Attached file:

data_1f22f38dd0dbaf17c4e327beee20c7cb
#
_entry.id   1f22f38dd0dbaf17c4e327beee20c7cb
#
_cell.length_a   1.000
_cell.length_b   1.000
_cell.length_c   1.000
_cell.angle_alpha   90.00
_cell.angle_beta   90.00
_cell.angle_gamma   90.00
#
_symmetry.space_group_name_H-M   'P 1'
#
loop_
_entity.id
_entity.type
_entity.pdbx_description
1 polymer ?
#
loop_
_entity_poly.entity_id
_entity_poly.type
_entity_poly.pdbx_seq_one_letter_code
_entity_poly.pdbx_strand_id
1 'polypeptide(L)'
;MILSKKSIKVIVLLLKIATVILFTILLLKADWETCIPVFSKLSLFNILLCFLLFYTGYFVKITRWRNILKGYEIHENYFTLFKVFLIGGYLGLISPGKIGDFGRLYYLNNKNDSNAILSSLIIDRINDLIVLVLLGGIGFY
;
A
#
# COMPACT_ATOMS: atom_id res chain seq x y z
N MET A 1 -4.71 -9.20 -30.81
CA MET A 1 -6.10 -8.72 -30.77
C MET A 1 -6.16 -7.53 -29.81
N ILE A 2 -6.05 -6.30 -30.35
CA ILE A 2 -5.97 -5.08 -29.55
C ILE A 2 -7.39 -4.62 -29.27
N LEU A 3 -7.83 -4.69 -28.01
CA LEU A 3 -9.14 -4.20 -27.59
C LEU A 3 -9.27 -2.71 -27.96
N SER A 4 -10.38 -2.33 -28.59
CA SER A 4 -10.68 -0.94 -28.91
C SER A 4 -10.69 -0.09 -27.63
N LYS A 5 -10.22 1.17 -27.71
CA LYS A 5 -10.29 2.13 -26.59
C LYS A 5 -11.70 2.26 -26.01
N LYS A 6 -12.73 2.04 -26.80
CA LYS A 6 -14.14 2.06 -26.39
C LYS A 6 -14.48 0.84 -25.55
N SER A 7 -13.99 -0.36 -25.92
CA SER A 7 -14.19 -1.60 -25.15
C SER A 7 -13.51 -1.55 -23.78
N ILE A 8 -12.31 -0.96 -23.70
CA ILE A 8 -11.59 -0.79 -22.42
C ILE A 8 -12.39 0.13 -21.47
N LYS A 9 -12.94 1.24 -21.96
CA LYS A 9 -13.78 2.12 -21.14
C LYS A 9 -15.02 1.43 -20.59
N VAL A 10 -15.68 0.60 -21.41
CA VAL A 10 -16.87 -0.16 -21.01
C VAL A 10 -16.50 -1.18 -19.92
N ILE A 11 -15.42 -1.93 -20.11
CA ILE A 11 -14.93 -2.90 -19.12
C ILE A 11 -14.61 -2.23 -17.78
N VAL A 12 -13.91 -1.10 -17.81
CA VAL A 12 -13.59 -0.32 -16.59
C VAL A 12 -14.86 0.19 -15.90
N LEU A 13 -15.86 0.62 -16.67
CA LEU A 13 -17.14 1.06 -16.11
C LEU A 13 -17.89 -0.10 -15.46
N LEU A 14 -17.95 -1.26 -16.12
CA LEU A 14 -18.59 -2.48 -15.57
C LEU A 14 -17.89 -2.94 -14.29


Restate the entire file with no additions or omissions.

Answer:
data_1f22f38dd0dbaf17c4e327beee20c7cb
#
_entry.id   1f22f38dd0dbaf17c4e327beee20c7cb
#
_cell.length_a   1.000
_cell.length_b   1.000
_cell.length_c   1.000
_cell.angle_alpha   90.00
_cell.angle_beta   90.00
_cell.angle_gamma   90.00
#
_symmetry.space_group_name_H-M   'P 1'
#
loop_
_entity.id
_entity.type
_entity.pdbx_description
1 polymer ?
#
loop_
_entity_poly.entity_id
_entity_poly.type
_entity_poly.pdbx_seq_one_letter_code
_entity_poly.pdbx_strand_id
1 'polypeptide(L)'
;MILSKKSIKVIVLLLKIATVILFTILLLKADWETCIPVFSKLSLFNILLCFLLFYTGYFVKITRWRNILKGYEIHENYFTLFKVFLIGGYLGLISPGKIGDFGRLYYLNNKNDSNAILSSLIIDRINDLIVLVLLGGIGFY
;
A
#
# COMPACT_ATOMS: atom_id res chain seq x y z
N MET A 1 -4.71 -9.20 -30.81
CA MET A 1 -6.10 -8.72 -30.77
C MET A 1 -6.16 -7.53 -29.81
N ILE A 2 -6.05 -6.30 -30.35
CA ILE A 2 -5.97 -5.08 -29.55
C ILE A 2 -7.39 -4.62 -29.27
N LEU A 3 -7.83 -4.69 -28.01
CA LEU A 3 -9.14 -4.20 -27.59
C LEU A 3 -9.27 -2.71 -27.96
N SER A 4 -10.38 -2.33 -28.59
CA SER A 4 -10.68 -0.94 -28.91
C SER A 4 -10.69 -0.09 -27.63
N LYS A 5 -10.22 1.17 -27.71
CA LYS A 5 -10.29 2.13 -26.59
C LYS A 5 -11.70 2.26 -26.01
N LYS A 6 -12.73 2.04 -26.80
CA LYS A 6 -14.14 2.06 -26.39
C LYS A 6 -14.48 0.84 -25.55
N SER A 7 -13.99 -0.36 -25.92
CA SER A 7 -14.19 -1.60 -25.15
C SER A 7 -13.51 -1.55 -23.78
N ILE A 8 -12.31 -0.96 -23.70
CA ILE A 8 -11.59 -0.79 -22.42
C ILE A 8 -12.39 0.13 -21.47
N LYS A 9 -12.94 1.24 -21.96
CA LYS A 9 -13.78 2.12 -21.14
C LYS A 9 -15.02 1.43 -20.59
N VAL A 10 -15.68 0.60 -21.41
CA VAL A 10 -16.87 -0.16 -21.01
C VAL A 10 -16.50 -1.18 -19.92
N ILE A 11 -15.42 -1.93 -20.11
CA ILE A 11 -14.93 -2.90 -19.12
C ILE A 11 -14.61 -2.23 -17.78
N VAL A 12 -13.91 -1.10 -17.81
CA VAL A 12 -13.59 -0.32 -16.59
C VAL A 12 -14.86 0.19 -15.90
N LEU A 13 -15.86 0.62 -16.67
CA LEU A 13 -17.14 1.06 -16.11
C LEU A 13 -17.89 -0.10 -15.46
N LEU A 14 -17.95 -1.26 -16.12
CA LEU A 14 -18.59 -2.48 -15.57
C LEU A 14 -17.89 -2.94 -14.29